EspañolThe Atlantos Conference and the renowned Liberty Forum took place this week in Porto Alegre, Brazil. The event brought together more than 3,000 people in what makes up the largest meeting on principles and ideas of freedom in Latin America.
The panels and workshops were a genuine display of productivity, thanks to the youth groups that helped organize and participate in the event. These young people are part of two talented Brazilian institutions: the Atlantos Institute and the Institute of Business Studies, the latter founded by William Ling in 1984 .
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These people’s organizational skills are not only surprising, but their ability to ask good questions and make a strong commitment to the world of academia give us all hope.
In a region where schools teach students to regurgitate information without questioning it — to accumulate data rather than relate concepts — these young people form a group of rebels who without doubt break the mold.
They read economics and philosophy issues on their own, even if not related to their chosen careers. They have realized the influence that good and bad philosophical and economic ideas have on their quality of life.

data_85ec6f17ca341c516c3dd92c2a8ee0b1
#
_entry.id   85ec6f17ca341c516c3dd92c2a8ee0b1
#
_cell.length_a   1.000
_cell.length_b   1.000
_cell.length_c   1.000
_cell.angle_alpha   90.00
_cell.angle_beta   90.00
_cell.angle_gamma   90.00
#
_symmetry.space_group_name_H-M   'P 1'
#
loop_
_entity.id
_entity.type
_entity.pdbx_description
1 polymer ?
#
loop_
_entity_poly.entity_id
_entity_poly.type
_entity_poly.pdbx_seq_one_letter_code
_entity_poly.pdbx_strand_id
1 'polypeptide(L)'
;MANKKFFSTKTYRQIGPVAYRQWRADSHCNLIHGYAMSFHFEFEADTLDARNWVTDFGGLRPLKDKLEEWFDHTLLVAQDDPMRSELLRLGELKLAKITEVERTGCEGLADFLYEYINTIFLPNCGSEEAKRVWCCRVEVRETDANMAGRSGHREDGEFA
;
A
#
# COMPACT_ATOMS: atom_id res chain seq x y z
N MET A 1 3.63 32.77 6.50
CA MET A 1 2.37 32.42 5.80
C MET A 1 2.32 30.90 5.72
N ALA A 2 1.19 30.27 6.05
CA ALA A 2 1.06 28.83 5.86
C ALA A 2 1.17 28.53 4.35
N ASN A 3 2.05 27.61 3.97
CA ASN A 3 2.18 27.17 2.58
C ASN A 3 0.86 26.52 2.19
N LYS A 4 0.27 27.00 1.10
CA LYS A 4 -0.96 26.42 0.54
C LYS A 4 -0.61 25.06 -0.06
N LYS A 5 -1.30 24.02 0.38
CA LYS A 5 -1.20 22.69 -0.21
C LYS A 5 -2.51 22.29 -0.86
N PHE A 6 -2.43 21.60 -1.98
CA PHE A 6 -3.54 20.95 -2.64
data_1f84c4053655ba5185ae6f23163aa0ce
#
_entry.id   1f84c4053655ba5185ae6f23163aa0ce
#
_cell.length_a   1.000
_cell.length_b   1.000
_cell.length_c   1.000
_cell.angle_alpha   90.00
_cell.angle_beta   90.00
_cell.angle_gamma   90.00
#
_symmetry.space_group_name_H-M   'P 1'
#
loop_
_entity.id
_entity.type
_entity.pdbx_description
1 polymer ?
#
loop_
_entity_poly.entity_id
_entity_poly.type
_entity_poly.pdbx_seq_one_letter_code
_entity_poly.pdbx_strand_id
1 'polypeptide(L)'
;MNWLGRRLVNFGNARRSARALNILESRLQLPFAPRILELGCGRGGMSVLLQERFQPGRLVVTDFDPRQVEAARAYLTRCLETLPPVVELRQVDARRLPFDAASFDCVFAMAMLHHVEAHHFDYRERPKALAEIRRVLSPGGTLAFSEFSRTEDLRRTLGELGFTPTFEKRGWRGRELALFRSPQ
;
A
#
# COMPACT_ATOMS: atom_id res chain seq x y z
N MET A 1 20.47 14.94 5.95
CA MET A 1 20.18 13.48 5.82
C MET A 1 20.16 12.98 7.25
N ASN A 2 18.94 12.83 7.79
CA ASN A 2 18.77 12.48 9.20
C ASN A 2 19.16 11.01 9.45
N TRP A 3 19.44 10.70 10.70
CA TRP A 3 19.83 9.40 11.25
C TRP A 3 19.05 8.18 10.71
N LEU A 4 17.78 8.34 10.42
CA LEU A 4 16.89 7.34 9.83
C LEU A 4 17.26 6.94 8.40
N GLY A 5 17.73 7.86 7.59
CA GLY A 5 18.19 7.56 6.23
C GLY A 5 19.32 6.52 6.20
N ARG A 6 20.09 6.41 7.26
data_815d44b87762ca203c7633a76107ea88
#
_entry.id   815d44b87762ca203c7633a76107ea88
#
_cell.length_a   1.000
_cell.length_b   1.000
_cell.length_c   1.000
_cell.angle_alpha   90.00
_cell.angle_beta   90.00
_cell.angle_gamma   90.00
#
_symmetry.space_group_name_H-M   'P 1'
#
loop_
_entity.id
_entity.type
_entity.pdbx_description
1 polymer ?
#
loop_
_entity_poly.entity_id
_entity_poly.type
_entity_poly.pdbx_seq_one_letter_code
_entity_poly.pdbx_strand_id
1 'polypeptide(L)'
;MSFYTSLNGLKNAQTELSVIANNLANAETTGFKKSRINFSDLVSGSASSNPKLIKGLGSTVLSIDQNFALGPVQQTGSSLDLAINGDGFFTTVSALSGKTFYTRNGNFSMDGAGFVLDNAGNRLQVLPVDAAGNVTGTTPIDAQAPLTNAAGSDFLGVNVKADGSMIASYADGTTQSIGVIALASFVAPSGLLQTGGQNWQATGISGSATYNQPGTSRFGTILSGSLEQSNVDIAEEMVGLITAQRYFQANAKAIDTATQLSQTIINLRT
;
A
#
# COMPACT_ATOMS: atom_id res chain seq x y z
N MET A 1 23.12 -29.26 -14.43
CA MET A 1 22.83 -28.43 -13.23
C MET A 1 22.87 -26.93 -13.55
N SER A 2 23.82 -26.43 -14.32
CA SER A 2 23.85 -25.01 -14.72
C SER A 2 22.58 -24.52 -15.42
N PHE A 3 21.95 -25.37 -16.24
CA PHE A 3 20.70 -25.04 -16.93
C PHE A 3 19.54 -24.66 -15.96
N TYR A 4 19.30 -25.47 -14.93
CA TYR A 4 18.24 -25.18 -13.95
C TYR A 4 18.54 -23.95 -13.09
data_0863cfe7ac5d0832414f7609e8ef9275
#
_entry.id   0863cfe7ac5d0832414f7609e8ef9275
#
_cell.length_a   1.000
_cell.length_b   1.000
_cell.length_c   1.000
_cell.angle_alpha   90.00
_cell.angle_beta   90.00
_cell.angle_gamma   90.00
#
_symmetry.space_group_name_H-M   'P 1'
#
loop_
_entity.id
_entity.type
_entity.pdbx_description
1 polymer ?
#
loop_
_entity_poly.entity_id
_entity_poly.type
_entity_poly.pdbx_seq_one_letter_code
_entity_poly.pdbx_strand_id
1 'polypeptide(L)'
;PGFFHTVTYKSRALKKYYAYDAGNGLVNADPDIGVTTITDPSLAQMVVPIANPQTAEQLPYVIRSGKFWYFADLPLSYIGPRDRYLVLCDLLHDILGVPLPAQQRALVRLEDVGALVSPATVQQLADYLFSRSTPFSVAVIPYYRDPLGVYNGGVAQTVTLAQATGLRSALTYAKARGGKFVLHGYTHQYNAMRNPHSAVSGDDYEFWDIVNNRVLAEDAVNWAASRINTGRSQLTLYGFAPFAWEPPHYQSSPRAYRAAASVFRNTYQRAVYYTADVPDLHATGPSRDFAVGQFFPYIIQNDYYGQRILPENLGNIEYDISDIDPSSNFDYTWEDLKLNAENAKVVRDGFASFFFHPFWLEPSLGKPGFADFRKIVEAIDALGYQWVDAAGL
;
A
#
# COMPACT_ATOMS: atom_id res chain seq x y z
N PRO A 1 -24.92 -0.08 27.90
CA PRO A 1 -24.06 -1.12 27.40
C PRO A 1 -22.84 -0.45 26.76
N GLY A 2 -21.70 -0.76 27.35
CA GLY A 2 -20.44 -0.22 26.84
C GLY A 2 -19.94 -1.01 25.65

Instead of repeating set phrases, these rebels prefer to wonder at what is going wrong in Brazil. They realized that if they do not find the right answer, they are doomed to repeat the pattern that keeps Latin America mired in decline.
With that curious spirit, they searched and found answers on a hidden part of the library, which few colleges and universities bring to light and exposes to students.
In addition to Kant, Marx, Hegel, Sartre and Keynes, they discovered that there is a different world of ideas led by authors such as Smith, Locke, Bastiat, Bacon, Rothbard, Mises, Hayek, Friedman, and Rand, among many others.
Reading these authors, they realized that the virus that afflicts Latin America is based primarily on the adoption of a code of values that puts the collective over the individual, the whim over reason, needs over law and justice.
And on behalf of society, nation, common good, social justice, equality and many other grandiloquent but poorly defined terms, this code has transformed the individual into a sacrificial animal for the whim, desire or group-need.
The result of these ideas is clear: A region inhabited by infants waiting for “someone” to take charge of their lives — waiting for that “someone” or politician who, under his name, takes the opportunity to legally steal the wealth of others, fill their personal coffers and spread misery.
But in Brazil, these young people have made it out of the matrix, making it clear that what Brazil and Latin America need is a new code of values. A culture that puts the individual on the pedestal, and their right to liberty, property and pursuit of happiness are fundamental and inviolable principles.
The work of several similar groups is needed across the continent to battle for the liberal ideas that represent the only effective antidote for a model that has destroyed everything it touched.